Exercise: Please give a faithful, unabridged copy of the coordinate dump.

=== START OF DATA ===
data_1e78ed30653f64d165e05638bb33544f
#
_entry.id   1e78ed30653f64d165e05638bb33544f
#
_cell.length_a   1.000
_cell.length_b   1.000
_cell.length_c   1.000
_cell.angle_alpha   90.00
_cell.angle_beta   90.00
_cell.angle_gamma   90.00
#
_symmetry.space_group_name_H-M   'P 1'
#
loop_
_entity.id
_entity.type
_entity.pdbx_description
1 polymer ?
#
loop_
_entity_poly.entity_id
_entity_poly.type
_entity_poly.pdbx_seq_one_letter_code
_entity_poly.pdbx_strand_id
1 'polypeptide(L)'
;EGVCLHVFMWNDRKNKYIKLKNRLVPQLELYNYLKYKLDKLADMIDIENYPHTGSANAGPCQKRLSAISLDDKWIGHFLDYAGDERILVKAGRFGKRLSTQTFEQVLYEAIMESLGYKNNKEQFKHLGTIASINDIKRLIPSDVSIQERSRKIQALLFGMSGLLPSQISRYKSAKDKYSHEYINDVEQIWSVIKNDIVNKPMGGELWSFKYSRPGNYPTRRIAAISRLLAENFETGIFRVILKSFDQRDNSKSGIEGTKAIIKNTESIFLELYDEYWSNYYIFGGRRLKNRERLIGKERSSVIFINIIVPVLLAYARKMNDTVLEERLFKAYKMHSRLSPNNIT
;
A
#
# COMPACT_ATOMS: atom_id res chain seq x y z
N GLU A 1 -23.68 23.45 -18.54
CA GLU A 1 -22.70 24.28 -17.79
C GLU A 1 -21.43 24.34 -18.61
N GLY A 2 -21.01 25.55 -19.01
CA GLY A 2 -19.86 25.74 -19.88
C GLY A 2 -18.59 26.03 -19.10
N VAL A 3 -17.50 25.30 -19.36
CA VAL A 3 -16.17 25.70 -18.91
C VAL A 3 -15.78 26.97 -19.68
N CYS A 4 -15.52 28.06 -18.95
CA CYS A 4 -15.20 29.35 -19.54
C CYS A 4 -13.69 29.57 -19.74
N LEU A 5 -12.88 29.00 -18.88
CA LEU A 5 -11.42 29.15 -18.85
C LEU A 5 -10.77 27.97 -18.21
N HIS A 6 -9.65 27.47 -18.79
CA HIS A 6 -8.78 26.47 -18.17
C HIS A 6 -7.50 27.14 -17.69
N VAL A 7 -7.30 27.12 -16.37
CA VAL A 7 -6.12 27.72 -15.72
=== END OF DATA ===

data_1e78ed30653f64d165e05638bb33544f
#
_entry.id   1e78ed30653f64d165e05638bb33544f
#
_cell.length_a   1.000
_cell.length_b   1.000
_cell.length_c   1.000
_cell.angle_alpha   90.00
_cell.angle_beta   90.00
_cell.angle_gamma   90.00
#
_symmetry.space_group_name_H-M   'P 1'
#
loop_
_entity.id
_entity.type
_entity.pdbx_description
1 polymer ?
#
loop_
_entity_poly.entity_id
_entity_poly.type
_entity_poly.pdbx_seq_one_letter_code
_entity_poly.pdbx_strand_id
1 'polypeptide(L)'
;EGVCLHVFMWNDRKNKYIKLKNRLVPQLELYNYLKYKLDKLADMIDIENYPHTGSANAGPCQKRLSAISLDDKWIGHFLDYAGDERILVKAGRFGKRLSTQTFEQVLYEAIMESLGYKNNKEQFKHLGTIASINDIKRLIPSDVSIQERSRKIQALLFGMSGLLPSQISRYKSAKDKYSHEYINDVEQIWSVIKNDIVNKPMGGELWSFKYSRPGNYPTRRIAAISRLLAENFETGIFRVILKSFDQRDNSKSGIEGTKAIIKNTESIFLELYDEYWSNYYIFGGRRLKNRERLIGKERSSVIFINIIVPVLLAYARKMNDTVLEERLFKAYKMHSRLSPNNIT
;
A
#
# COMPACT_ATOMS: atom_id res chain seq x y z
N GLU A 1 -23.68 23.45 -18.54
CA GLU A 1 -22.70 24.28 -17.79
C GLU A 1 -21.43 24.34 -18.61
N GLY A 2 -21.01 25.55 -19.01
CA GLY A 2 -19.86 25.74 -19.88
C GLY A 2 -18.59 26.03 -19.10
N VAL A 3 -17.50 25.30 -19.36
CA VAL A 3 -16.17 25.70 -18.91
C VAL A 3 -15.78 26.97 -19.68
N CYS A 4 -15.52 28.06 -18.95
CA CYS A 4 -15.20 29.35 -19.54
C CYS A 4 -13.69 29.57 -19.74
N LEU A 5 -12.88 29.00 -18.88
CA LEU A 5 -11.42 29.15 -18.85
C LEU A 5 -10.77 27.97 -18.21
N HIS A 6 -9.65 27.47 -18.79
CA HIS A 6 -8.78 26.47 -18.17
C HIS A 6 -7.50 27.14 -17.69
N VAL A 7 -7.30 27.12 -16.37
CA VAL A 7 -6.12 27.72 -15.72